Movies & TV / Reviews

Marvel’s Agent Carter 2.4 Review – “Smoke and Mirrors”

February 2, 2016 | Posted by Wednesday Lee Friday
The 411 Rating
Community Grade
Your Grade
Marvel’s Agent Carter 2.4 Review – “Smoke and Mirrors”  

We got a lot of new information tonight on Agent Carter, and a few of our suspicions were confirmed. “Smoke and Mirrors” showed us flashbacks, aliases, and an assassin with a very bad cold. Spoilers for Season Two Episode Four follow. “Smoke and Mirrors” begins with what can only be little Margaret Elizabeth Carter. Michael, one of those annoying older brothers seems like he’s always encouraged Peggy to fight, and win. Her mother, like so many mothers, tells Peggy how important it is that she eventually grows into a proper lady.

At Stark’s place in the present, Jason Wilkes is having an increasingly difficult time with his new condition. He misses food, though he’s not hungry. He’s exhausted but can’t seem to sleep. He does have new info on neutron reactors and how Agnes Cully (AKA Whitney Frost) is brilliant beyond categorization. When we see Ms. Frost, she’s having rats delivered in order to get some control over her new Zero Matter powers. Remember, her husband is Chadwick, a wanna be senator who expects to one day be POTUS. Peggy and Jarvis are staking him out—though it seems obvious that he’s not among the more powerful players in the Arena Club / Counsel of Nine.

The first big revelation this week comes when Jarvis and Carter discover that Chadwick’s driver is the assassin who attacked Peggy last week—the one that she shot in the hand. Why would a budding senator need a bodyguard with that kind of melee power? The driver / bodyguard is one Rufus Hunt; and he’s a bad man. He’s also the head of security at the Arena Club. Peggy and Jarvis need to take him in without killing him, which leads us to some hilarious tranquilizer gun action. There’s a little trouble, but ultimately they get their man. Sousa is none too keen on Peggy keeping things from him. But she’s right about plausible deniability. Watch for Jarvis’s hilarious impersonation of an American cop.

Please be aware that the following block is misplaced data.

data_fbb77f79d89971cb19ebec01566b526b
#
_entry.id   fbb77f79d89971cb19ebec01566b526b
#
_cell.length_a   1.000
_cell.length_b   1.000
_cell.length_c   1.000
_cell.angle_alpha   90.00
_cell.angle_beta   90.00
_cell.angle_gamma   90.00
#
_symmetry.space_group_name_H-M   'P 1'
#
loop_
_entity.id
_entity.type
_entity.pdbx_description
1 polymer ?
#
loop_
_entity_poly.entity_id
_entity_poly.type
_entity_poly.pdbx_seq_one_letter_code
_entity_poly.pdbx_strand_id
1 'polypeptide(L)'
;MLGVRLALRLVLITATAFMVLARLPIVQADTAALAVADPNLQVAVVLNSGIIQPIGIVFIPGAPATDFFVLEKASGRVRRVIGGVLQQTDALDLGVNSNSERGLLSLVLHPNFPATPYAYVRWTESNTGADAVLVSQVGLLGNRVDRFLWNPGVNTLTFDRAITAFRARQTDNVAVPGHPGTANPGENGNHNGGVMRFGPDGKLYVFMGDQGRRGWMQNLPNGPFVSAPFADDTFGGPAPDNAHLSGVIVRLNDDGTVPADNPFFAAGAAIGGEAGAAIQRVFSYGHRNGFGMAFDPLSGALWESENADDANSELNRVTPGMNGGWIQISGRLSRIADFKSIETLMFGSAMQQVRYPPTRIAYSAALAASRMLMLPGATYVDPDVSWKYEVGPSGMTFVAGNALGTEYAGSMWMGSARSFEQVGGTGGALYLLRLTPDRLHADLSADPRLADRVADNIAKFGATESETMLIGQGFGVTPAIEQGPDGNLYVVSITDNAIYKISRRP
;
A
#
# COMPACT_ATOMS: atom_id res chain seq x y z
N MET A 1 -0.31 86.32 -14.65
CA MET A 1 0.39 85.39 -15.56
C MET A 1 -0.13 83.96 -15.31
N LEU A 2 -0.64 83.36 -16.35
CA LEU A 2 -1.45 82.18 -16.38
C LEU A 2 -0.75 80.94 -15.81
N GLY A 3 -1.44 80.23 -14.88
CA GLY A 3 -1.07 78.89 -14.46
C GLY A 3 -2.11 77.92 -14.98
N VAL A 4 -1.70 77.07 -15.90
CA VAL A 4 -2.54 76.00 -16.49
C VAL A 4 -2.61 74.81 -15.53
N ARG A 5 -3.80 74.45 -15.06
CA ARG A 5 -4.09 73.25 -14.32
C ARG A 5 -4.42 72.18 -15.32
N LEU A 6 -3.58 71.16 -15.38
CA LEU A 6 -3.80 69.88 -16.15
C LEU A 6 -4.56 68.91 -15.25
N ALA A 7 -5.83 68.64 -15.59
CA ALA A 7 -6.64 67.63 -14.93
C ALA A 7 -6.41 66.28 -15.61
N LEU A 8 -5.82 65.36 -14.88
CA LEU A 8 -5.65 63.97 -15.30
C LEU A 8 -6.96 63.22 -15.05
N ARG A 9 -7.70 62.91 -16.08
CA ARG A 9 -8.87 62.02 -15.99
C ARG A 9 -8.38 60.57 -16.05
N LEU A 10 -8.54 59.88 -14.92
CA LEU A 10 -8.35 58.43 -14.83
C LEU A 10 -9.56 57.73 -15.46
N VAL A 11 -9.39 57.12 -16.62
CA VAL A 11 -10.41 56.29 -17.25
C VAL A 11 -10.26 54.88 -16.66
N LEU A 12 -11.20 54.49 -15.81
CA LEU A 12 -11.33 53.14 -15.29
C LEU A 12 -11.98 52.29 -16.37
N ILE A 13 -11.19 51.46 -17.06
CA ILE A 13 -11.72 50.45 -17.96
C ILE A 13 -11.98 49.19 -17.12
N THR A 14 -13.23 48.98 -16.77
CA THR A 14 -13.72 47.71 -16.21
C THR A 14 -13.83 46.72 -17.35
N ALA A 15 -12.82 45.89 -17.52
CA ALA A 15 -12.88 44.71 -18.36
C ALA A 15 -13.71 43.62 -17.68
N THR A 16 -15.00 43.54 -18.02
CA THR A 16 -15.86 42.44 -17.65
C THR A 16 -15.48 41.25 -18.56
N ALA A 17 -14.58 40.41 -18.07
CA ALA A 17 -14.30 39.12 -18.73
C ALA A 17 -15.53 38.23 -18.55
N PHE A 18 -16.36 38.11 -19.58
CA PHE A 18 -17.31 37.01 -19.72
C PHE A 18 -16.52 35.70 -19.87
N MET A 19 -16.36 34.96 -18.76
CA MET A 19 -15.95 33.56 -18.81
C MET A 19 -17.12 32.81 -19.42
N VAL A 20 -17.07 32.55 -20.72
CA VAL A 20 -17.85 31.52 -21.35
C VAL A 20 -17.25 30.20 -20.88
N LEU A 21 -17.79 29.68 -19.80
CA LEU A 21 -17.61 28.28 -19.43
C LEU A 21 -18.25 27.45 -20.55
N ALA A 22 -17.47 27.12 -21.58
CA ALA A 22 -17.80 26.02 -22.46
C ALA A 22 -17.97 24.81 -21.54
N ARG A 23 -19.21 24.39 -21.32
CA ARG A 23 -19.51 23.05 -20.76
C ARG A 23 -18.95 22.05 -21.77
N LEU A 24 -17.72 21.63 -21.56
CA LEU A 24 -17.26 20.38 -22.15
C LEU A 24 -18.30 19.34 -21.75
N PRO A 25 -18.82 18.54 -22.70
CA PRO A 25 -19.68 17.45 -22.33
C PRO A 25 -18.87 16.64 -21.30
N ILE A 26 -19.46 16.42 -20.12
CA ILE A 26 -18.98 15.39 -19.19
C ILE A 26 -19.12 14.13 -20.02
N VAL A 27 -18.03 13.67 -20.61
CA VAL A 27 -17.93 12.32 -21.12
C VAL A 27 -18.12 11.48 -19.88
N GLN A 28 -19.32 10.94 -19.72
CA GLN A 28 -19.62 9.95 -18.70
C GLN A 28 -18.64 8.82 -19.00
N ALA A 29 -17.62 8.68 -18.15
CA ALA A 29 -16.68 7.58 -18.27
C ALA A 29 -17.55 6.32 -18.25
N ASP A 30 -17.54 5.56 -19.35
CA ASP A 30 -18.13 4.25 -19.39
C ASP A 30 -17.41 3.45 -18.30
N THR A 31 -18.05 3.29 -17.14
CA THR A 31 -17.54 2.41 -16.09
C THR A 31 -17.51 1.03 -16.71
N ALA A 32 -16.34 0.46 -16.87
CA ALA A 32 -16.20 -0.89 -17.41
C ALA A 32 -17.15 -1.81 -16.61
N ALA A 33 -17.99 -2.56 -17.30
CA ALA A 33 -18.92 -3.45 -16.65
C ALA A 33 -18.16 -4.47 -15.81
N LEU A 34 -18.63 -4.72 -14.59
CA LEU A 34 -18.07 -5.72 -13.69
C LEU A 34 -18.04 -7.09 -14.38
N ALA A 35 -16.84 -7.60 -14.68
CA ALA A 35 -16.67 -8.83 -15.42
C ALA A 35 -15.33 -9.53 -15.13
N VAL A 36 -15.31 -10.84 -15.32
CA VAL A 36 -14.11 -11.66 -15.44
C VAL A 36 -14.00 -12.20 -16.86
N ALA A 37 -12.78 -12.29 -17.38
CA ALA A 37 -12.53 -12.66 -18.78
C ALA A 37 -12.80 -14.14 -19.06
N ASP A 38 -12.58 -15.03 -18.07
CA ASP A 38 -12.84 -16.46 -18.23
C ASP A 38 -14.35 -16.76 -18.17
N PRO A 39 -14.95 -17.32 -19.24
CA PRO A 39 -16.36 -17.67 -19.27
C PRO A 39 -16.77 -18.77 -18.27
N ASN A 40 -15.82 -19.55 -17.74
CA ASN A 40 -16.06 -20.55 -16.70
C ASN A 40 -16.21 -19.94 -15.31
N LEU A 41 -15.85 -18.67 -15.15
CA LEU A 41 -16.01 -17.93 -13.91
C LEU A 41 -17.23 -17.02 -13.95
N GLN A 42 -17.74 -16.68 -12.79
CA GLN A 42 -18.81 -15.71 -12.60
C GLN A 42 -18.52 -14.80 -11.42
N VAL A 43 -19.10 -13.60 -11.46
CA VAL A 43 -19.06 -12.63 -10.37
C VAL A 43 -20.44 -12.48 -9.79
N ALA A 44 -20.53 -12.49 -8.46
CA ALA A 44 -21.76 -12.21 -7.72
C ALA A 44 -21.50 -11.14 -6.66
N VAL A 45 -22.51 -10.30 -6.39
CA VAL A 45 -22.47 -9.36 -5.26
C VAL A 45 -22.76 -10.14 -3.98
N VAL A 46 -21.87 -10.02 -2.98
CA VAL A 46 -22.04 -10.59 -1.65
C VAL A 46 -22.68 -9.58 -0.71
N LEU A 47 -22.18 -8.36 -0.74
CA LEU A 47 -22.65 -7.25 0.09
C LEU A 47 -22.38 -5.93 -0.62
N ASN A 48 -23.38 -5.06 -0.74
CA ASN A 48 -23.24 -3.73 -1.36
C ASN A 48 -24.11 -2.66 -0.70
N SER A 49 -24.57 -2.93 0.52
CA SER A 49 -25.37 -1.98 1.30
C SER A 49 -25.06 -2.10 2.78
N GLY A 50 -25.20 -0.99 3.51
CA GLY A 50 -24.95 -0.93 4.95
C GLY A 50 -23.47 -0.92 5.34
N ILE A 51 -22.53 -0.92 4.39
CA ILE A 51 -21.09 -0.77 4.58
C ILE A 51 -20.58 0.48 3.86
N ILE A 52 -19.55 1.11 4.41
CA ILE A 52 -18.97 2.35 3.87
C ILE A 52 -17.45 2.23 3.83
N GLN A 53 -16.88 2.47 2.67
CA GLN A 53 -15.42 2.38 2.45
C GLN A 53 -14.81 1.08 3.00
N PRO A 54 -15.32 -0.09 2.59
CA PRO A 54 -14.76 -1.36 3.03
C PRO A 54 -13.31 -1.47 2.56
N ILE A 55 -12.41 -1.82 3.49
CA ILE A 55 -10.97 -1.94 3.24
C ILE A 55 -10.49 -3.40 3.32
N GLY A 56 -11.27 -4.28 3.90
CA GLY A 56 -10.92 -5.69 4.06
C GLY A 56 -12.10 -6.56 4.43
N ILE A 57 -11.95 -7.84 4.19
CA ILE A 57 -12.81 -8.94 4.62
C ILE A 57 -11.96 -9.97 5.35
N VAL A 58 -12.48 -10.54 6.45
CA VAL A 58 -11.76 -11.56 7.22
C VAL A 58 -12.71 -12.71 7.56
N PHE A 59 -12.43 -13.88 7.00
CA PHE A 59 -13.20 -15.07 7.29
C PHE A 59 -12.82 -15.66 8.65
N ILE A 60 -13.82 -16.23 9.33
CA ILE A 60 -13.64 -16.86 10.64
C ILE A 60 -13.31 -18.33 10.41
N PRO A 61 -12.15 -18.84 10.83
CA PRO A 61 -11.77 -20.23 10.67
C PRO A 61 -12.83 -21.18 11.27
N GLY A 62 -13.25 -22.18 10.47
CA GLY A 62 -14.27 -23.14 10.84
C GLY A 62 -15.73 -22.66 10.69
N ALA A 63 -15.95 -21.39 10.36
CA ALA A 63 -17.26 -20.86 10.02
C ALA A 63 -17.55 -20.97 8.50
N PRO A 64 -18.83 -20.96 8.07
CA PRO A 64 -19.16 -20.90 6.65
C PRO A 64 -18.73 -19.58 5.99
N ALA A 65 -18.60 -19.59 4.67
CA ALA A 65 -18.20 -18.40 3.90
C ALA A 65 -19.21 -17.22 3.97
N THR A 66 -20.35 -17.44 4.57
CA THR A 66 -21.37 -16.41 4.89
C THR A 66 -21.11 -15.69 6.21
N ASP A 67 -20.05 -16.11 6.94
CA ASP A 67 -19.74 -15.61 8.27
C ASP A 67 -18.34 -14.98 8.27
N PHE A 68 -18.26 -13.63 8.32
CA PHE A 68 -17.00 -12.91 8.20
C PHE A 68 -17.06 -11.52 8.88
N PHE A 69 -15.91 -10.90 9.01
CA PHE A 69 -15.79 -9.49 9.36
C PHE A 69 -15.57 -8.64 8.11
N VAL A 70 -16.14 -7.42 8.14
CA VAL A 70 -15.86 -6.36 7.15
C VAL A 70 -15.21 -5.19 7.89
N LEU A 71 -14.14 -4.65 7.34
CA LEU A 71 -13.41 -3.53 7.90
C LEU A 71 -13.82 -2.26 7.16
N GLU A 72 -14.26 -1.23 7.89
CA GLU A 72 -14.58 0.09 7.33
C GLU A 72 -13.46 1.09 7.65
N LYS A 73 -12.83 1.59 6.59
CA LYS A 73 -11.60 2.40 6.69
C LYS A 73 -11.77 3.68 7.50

Peggy’s aren’t the only flashbacks we see this week. A young Agnes Cully had a pretty rough childhood. Her mom was basically a prostitute with one client, “Uncle Budd.” Uncle Budd is kinda gross, and engages in stereotypically ugly man-behavior. No one wants to be told to smile. If we want to smile, we probably know how without instruction. But I digress… Agnes is wildly intelligent, but encouraged to use her pretty face to make her way in the world. Gross. Young Agnes is determined not to be like her awful mother, and in that, she succeeds to a large extent. No one knows why her director is missing, and her husband still thinks she’s acting. Well, he’s kinda right since it takes a master thespian to pretend to love that jackass. Slowly, Whitney’s control over her powers increases—as does the size of those cracks in her face.

It doesn’t take long for Chief Sousa to figure out what Peggy is up to. Note the look on his face when Peggy says she intends to kill Rufus Hunt. The ruse they play on him is pretty awesome, essentially giving him a bad cold while telling him he has Stark-lab super-malaria. I’m not sure Hunt spills his entire guts, but he reveals plenty of good information. Flashing back to the code-breaker’s office, we watch as a newly engaged Peggy gets an offer from the SOE (special operations executive) inviting her to become a field agent. She doesn’t think she’s cut out for it. Can you even imagine? Surely she’ll be talking this over with her fiancé, Fred. Will she “strike a blow for King and country?”

Eventually, Agnes Cully’s “uncle” throws her and her terrible mother into the street—as people like him do. We see how heartbroken Agnes is when she is rejected from University of Oklahoma’s science program, strictly because of her gender. Agnes is taught early on that her pretty face is her ticket. And truthfully, it kind of is. In the present, Whitney’s awful husband is still trying to boss her around. I gotta think he won’t live much longer. Back at Stark’s, Sousa and Peggy get enough information from Hunt to get a warrant for the Arena Club.